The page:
Do you ever had moments of foreboding when you knew out of the blue, just knew, that something terrible was about to happen?
On the morning of February 11, 2004, I woke up with just that feeling sitting like a lead weight in my stomach. It was accompanied by a hollow, heart-rending feeling of loss.
All day at work, I couldn't shake that black fog that seemed to be following me around. Then at noon, the gut-wrenching cramps and bleeding started. My husband rushed me straight from work to my doctor who confirmed the sad news that we had lost our baby.
Already reeling in pain and loss, I received an overseas call from my mother in Singapore that same night at 11pm. My father had suffered a heart attack earlier in the day and his heart had stopped 3 times in the ambulance on the way to the hospital. He was not expected to last any longer than 3 more days.
The next several hours passed in a shocked blur. My doctor had wanted me to rest from the miscarriage, but I simply couldn't afford the time. I still don't know how I packed our bags, booked our flights from Australia or made it to intensive care of the hospital in Singapore, where the whole family had gathered.
Dad was delirious and suffering from pneumonia by then. Mum was the only one he recognized before slipping into a coma. Over the next few days, he went into further cardiac episodes and had to be resuscitated several times. Finally on the 3rd night, the doctor told Mum she had to make the decision. That was a painfully difficult family meeting at 11. 30pm on 13 February 2004.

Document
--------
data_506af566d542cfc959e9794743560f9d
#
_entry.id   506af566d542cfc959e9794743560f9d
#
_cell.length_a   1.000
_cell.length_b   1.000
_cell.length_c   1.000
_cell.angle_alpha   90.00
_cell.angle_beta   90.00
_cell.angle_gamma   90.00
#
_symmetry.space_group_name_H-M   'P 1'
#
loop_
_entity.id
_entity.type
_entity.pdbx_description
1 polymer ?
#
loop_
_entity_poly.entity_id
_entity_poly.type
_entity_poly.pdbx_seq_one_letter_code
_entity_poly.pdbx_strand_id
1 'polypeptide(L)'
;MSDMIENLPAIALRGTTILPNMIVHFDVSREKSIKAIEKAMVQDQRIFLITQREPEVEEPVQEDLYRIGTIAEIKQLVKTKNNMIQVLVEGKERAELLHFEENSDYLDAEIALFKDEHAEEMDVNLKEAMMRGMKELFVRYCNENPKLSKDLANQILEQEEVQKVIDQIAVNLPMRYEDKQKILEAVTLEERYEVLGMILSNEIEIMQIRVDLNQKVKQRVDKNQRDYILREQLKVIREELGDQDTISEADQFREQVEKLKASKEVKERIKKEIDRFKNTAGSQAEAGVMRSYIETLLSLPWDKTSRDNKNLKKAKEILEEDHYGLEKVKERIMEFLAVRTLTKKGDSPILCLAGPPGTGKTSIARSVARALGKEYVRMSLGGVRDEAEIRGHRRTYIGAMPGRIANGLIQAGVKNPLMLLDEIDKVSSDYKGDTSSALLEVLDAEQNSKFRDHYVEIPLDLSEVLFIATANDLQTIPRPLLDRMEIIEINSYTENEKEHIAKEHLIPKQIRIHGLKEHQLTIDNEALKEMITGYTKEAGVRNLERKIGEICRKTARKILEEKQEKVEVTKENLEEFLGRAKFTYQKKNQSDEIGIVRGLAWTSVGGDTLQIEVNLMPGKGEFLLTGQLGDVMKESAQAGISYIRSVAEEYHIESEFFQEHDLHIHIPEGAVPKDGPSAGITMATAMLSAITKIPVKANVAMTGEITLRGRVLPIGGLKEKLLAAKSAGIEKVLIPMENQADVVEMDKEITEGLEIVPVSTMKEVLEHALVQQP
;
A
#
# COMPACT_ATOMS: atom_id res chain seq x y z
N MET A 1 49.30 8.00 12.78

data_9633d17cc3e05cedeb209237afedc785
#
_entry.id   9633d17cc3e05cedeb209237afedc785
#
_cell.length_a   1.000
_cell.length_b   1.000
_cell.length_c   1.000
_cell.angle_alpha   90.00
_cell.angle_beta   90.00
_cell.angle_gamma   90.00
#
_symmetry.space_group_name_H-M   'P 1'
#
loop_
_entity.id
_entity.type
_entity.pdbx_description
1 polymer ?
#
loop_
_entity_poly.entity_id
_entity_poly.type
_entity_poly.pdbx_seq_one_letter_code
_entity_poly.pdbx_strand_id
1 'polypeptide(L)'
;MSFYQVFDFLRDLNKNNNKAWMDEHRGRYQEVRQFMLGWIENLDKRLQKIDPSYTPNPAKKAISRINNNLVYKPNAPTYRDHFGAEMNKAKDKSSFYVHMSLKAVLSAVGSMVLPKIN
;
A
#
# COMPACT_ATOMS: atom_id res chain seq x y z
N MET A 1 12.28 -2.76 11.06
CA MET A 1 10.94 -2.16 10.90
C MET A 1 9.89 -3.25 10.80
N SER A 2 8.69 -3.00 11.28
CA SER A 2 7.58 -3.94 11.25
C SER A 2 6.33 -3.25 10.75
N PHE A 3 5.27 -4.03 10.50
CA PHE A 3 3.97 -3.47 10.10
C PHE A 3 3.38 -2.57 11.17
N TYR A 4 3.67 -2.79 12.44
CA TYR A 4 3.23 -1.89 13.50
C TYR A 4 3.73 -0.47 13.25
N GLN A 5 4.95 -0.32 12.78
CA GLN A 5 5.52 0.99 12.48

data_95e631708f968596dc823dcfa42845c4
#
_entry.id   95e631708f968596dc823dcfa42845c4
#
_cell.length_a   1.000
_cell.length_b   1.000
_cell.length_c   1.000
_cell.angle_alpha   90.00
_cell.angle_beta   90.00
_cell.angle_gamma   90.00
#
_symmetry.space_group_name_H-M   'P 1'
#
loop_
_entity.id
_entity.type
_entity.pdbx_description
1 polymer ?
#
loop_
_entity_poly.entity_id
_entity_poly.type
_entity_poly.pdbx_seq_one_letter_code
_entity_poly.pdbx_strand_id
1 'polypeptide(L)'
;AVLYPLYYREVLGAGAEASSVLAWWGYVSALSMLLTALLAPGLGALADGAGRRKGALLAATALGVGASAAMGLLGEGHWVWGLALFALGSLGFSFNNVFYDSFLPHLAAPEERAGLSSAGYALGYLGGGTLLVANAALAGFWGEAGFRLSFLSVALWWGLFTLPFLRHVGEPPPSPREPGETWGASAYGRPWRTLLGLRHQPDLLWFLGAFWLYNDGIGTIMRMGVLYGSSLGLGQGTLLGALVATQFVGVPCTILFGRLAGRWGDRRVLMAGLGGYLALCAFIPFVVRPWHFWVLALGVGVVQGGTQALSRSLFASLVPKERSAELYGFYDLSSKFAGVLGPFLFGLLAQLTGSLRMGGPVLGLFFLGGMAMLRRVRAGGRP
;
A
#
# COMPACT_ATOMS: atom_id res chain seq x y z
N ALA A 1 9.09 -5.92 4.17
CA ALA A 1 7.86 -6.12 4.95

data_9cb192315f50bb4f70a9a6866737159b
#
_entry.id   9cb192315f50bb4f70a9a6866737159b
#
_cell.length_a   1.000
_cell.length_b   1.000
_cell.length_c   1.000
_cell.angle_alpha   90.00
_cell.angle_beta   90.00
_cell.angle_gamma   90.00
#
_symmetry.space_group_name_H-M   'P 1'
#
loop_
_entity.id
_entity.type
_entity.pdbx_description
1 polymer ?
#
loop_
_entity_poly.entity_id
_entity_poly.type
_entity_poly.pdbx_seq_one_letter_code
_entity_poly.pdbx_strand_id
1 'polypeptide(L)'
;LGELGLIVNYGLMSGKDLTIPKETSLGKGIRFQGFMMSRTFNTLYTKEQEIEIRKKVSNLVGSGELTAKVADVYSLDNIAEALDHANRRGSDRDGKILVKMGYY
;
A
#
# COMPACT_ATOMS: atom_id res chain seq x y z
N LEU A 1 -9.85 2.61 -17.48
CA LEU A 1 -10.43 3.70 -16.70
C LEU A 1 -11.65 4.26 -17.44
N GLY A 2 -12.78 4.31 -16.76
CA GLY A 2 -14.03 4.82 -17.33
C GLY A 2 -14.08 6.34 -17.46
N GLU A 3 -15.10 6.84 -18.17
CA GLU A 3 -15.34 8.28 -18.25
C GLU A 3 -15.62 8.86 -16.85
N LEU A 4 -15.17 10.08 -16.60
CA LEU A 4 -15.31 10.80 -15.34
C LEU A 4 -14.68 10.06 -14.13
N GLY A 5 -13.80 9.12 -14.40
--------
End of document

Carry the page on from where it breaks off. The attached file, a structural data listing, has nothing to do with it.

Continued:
Mum looked at me helplessly - she didn't know what to do. My elder sister had just taken her young children home, so as the next oldest, I had to help her decide.
So I posed these questions to the doctor:
- If my Dad could miraculously emerge from the coma, what condition was he likely to be in?
- Would he have sustained any lasting brain damage seeing as he had already been 'clinically dead' for several minutes?
- If he somehow revived and had impaired brain functions, would he be able to have any reasonable quality of life?
The doctor tried to be kind but he was honest. The prognosis wasn't favourable at all. So it was decided.
But oh... The agony... The body, the shell that remained still goes through its final throes to blindly survive. I remember feeling knifed by gut-wrenching guilt at the terrible sight.
When we finally returned from the hospital, the night had long past. I was past exhaustion, too wrung-out to sleep. But I laid down in bed, closed my eyes in prayer for a moment.
I suddenly opened my eyes. All my senses were crystal clear and I was remarkably lucid. I knew at once that someone had entered the room from the doorway on the left. Mum was in my younger sister's room at the time, while my husband and I shared my parents' room.
It was early dawn, with the soft rays of light already coming in from the window on my right. I saw my father, not a shadowy figure, but clear as if he was physically in the room with us.
He came up to me, looked down at me on the bed and smiled. His physical appearance was as I last saw him on my previous visit, about 5 months earlier. I felt such an infusion of warmth and comfort.
Then he turned to look at my husband who was sleeping on my left. A puzzled look came briefly over his face, and then it cleared as he seemed to recognise my husband.
In the next instant, Dad was gone and I was left with a beatific sense of peace and comfort.